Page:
I would use Photoshop, with some adjustment layers, for specific-sized use, but Illustrator would produce scalable vector output that might be more suitable — more usable as fonts are, rather than images.
Go with Illo. Place your text at a fairly large size, convert to outlines, modify as you like (using layers helps), then save and import to ID as the AI file directly. You'll have to do each block of text as a separate file, but you can export from individual artboards to keep all the work in one file.
ETA: I assumed you were starting with a distressed typeface that would have elements to work with. If you want to to start with a regular typeface, you'll have to apply a texture to at least the area inside an outline or embossed edge. That might be easier in Photoshop; you can probably find a premade texture that can be used or 'massaged' into the look you want.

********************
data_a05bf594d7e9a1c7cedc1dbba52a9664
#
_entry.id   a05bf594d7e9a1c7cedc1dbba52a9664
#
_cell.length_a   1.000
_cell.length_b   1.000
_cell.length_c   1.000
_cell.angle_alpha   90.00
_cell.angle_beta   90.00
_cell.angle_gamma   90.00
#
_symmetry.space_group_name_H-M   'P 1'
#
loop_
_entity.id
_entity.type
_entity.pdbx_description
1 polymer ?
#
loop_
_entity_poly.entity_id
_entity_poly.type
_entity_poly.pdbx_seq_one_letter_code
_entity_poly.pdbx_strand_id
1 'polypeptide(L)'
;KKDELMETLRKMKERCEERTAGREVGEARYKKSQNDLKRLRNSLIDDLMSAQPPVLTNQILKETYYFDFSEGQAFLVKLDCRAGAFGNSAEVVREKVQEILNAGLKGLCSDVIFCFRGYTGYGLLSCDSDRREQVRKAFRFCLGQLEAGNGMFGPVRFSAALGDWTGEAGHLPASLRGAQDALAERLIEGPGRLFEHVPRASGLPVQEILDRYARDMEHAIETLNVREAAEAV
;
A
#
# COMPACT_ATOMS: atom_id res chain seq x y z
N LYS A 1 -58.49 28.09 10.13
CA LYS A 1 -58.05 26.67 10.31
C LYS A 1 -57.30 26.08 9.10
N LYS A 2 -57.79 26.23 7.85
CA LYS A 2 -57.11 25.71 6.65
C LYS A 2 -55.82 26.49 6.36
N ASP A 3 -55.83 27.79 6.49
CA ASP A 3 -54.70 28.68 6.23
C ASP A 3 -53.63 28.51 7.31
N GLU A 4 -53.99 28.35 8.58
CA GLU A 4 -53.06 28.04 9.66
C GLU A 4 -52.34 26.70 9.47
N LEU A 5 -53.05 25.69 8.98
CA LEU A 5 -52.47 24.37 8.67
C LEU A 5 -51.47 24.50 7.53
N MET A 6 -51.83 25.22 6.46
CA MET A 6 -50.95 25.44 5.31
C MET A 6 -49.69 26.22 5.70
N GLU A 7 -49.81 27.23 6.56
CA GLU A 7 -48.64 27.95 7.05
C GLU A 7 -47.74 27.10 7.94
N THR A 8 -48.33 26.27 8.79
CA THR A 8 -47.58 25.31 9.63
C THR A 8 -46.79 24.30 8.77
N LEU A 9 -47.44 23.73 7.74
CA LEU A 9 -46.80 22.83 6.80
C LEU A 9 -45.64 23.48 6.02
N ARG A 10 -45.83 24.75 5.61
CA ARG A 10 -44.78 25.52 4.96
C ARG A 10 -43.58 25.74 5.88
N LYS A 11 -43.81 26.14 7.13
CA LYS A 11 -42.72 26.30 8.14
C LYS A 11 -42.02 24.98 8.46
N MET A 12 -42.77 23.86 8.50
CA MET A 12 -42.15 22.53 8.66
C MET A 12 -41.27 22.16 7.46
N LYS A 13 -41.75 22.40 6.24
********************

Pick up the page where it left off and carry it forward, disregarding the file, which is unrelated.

I would try Firefly.com with the new text generating option.
I don't intend to deprecate new tools or methods, or dismiss your answer, but... I am concerned that more and more "answers" are "go have an AI system do it for you."
Maybe there's a line between learning a technique and just asking someone to do it for you? Fish vs. Fishing, and all that?
I didn't know about Firefly; I'll give it try too, thanks.
Thank you so much!!! This is so helpful and smart. Illustrator might make more sense to have vector output as you say but I'll experiment in both programs. I did have a distressed typeface in mind (Veneer Three Regular or Nexa Rust), although they make decisions for you about outlines or shadows that you can't always edit). (And sorry it took me a while to reply -- I just saw the notification, not sure why it didn't send.)
Thank you! Ah yes (Thirsty Rough Bol Two is great too!), but you can only see the blue in the type. I'd like to see another color like white specs as well, see. 🙂
Thank you! Nice!